United States of America, Plaintiff-appellee, v. Richard Larry Rusk, A/k/a Demetri Thor, Defendant-appellant, 512 F.2d 815 (5th Cir. 1975)Annotate this Case
George Wm. Perry, Dallas, Tex., (Court-appointed), for defendant-appellant.
Frank D. McCown, U. S. Atty., Ft. Worth, Tex., Harold S. Jaquet, William F. Sanderson, Jr., Asst. U. S. Attys., Dallas, Tex., for plaintiff-appellee.
Appeal from the United States District Court for the Northern District of Texas.
Before BELL, THORNBERRY and GEE, Circuit Judges.
BELL, Circuit Judge:
Appellant was convicted of making a false written statement on a Treasury Department form in purchasing a gun, thereby violating 18 U.S.C.A. §§ 922(a) (6) and 924(a). The statement in question consisted of the representation to a firearms dealer in the purchase of a gun that appellant had not been convicted of a crime punishable by imprisonment for a term exceeding one year. This appeal followed and we affirm.
The form was signed in the name Richard Larry Rusk on August 9, 1971 by a person claiming to be Rusk. Appellant's name was changed by a state court proceeding on May 27, 1969, from Richard Larry Rusk to Demetri Thor.
One assignment of error is a lack of proof. The circumstantial evidence introduced by the government as probative of appellant's guilt consisted of two examples of appellant's signature as Richard Larry Rusk, as well as the form signed by the purchasing party at the time the gun was purchased. A government handwriting expert testified that in his opinion, the handwriting in each instance was that of the same person. The salesclerk could not identify the appellant as the purchaser. In rebuttal, appellant produced two witnesses who testified that Joe Edwards, an acquaintance of appellant, purchased the gun in appellant's name and with appellant's former driver's license which had been issued in the name of Richard Larry Rusk.1
In United States v. Nazien, 5 Cir., 1974, 504 F.2d 394, 395, we pointed out that the test of sufficient proof to warrant conviction in circumstantial evidence cases is not whether the evidence is inconsistent with the hypothesis of innocence but rather whether reasonable minds could so conclude, and added, citing United States v. Black, 5 Cir., 1974, 497 F.2d 1039, 1041:... whether the evidence be direct or circumstantial, the matter of the defendant's guilt is for the jury unless the court concludes that the jury must necessarily have had a reasonable doubt as to the inconsistency.
We do not so conclude on the proof adduced in this case.
Appellant next contends that he was denied a speedy trial. We disagree. The indictment charging appellant was filed on August 8, 1973, one day less than two years after the alleged offense occurred. An arrest warrant was issued on September 27, 1973. We have detailed the facts regarding Thor's arrest in the following January in Oregon where he was a fugitive living under an alias. See United States v. Thor and Barnett, 5 Cir., 1975, 512 F.2d 811 (No. 74-3034, this day decided). We have also there described the so-called odyssey as he terms his transfer from Oregon to Texas. A lawyer was appointed for appellant's arraignment on May 29, 1974, five days after he reached Texas, and his trial on the charges in United States v. Thor and Barnett, supra, began July 17, 1974. The trial out of which this appeal arises began on October 2, 1974. For the reasons stated in No. 74-3034, we find no denial of the Sixth Amendment right to speedy trial nor a violation of Rule 48(b), F.R.Crim.Proc. The only fact that is additional in this case is the statement by the prosecutor on two occasions that the charge here was insignificant as compared to the drug charges and might be dropped. Considering this fact along with the other facts considered in the balancing test under Barker v. Wingo, 1972, 407 U.S. 514, 92 S. Ct. 2182, 33 L. Ed. 2d 101, as applied in No. 74-3034, and absent a showing of prejudice and there is none here, we still find no speedy trial violation.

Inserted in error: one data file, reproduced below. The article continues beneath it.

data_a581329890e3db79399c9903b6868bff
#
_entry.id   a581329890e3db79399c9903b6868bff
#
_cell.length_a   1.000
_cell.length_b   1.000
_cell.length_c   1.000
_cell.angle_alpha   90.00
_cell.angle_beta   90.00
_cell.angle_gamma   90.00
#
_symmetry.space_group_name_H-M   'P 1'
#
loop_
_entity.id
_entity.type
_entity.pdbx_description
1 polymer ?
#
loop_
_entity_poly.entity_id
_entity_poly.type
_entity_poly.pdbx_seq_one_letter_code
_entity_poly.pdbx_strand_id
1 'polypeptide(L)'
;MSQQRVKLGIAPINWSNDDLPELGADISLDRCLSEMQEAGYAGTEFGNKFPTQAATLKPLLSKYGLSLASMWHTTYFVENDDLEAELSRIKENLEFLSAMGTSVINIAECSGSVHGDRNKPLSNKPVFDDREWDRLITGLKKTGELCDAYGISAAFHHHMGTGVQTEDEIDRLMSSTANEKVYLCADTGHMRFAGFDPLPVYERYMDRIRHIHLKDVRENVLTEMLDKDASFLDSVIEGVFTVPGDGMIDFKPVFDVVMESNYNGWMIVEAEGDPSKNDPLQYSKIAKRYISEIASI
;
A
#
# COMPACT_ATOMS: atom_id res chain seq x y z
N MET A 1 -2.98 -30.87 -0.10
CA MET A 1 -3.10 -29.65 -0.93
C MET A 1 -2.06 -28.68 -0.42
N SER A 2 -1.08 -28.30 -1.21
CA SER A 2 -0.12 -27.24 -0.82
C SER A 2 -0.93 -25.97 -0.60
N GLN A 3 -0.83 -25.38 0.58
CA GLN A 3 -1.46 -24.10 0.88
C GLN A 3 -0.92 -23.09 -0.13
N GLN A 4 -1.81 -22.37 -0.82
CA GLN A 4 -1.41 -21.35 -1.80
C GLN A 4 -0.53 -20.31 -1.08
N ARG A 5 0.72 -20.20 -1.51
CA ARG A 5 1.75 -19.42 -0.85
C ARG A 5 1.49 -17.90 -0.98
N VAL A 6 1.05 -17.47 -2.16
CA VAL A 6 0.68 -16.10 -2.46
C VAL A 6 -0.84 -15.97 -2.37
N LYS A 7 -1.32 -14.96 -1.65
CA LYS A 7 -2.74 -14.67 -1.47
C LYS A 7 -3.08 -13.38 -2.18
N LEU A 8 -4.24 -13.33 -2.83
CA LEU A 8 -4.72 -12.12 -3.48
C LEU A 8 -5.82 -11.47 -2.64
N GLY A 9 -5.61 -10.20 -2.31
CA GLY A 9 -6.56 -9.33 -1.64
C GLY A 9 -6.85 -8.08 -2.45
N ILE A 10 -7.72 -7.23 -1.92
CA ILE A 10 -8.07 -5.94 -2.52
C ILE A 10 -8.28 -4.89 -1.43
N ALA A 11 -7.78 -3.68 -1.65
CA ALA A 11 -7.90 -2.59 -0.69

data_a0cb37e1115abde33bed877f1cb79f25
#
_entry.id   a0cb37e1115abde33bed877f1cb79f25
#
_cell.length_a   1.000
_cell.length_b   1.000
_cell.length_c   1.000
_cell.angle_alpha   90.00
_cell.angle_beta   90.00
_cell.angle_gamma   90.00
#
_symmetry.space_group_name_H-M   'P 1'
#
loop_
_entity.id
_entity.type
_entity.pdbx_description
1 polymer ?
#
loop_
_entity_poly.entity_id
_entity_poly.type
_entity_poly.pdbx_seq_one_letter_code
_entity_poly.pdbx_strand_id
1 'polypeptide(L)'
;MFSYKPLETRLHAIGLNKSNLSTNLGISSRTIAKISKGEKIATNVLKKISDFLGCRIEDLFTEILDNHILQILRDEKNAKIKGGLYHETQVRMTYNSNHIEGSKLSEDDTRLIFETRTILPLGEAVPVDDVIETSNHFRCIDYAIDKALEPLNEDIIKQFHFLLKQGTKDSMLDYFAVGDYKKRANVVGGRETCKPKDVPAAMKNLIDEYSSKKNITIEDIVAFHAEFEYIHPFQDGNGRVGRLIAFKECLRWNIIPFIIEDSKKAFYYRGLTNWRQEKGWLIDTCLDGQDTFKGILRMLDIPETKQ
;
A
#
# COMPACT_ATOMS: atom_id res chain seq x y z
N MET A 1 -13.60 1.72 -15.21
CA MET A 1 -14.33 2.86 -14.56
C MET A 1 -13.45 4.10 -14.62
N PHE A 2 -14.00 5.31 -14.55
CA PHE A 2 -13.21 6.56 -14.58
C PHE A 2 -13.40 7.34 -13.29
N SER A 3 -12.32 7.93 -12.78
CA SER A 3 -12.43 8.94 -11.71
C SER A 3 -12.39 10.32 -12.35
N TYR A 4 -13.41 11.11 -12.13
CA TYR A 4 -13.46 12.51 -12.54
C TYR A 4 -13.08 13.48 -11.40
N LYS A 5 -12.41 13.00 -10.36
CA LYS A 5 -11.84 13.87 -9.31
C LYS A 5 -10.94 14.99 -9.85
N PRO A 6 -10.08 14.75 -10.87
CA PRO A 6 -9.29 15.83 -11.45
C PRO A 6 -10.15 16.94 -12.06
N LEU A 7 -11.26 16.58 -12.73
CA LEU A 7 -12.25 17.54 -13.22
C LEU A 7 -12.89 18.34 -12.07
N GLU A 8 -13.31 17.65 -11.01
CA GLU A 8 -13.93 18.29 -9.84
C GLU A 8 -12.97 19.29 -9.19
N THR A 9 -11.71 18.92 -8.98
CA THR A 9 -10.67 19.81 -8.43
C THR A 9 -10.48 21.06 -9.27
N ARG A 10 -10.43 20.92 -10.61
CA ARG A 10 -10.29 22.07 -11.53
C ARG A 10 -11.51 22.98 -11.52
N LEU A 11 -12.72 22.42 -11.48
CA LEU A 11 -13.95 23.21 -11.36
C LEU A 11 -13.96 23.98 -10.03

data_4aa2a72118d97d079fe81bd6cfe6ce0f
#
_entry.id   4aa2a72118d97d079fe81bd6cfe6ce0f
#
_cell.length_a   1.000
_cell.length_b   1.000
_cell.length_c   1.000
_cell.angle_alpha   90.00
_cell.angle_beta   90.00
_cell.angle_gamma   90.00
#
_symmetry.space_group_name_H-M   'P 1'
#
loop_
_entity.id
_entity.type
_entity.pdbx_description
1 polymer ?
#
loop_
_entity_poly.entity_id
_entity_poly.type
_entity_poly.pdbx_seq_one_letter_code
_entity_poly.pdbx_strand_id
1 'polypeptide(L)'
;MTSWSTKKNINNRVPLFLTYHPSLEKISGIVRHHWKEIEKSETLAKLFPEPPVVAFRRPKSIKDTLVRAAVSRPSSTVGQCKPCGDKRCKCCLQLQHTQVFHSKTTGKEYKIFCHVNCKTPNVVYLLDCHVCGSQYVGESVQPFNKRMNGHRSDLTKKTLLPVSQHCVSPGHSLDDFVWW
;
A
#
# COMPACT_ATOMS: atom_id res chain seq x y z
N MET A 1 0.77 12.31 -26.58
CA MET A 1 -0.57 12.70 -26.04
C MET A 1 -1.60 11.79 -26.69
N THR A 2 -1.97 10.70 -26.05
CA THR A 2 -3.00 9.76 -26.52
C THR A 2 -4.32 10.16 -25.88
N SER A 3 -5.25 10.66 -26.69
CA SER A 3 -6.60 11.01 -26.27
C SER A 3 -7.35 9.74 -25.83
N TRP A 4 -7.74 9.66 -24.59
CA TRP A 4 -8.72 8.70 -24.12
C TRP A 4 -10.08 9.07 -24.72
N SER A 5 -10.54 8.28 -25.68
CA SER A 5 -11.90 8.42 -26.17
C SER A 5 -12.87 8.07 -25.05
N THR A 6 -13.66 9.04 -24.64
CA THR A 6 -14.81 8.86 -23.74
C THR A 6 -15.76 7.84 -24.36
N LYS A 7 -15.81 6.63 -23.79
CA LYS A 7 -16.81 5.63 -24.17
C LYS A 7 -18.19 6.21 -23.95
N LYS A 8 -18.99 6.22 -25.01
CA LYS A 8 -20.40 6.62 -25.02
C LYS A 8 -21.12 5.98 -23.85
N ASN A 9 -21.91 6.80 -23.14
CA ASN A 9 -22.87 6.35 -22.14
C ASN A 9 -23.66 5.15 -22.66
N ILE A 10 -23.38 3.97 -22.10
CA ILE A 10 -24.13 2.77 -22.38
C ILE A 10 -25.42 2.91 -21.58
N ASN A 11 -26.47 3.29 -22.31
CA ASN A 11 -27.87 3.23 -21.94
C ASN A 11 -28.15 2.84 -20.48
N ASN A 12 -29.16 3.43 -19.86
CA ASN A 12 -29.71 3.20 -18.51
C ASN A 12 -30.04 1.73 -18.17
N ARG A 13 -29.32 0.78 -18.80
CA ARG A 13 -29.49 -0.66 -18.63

There is no merit whatever in the claim that there was no evidence of appellant's conviction of a crime punishable by imprisonment for more than one year. There was sufficient proof of prior convictions of four burglaries and one assault with intent to rob, each of which under Texas law carries a maximum penalty or more than one year in prison. Further, it was within the jury's province to infer from the evidence adduced that the dealer was deceived by the false statement.
Edwards was indicted along with Thor in the drug case which was the subject of the prosecution involved in No. 74-3034, United States v. Thor and Barnett, 5 Cir., 1975, 512 F.2d 811, this day decided. He was a fugitive from justice at the time of that trial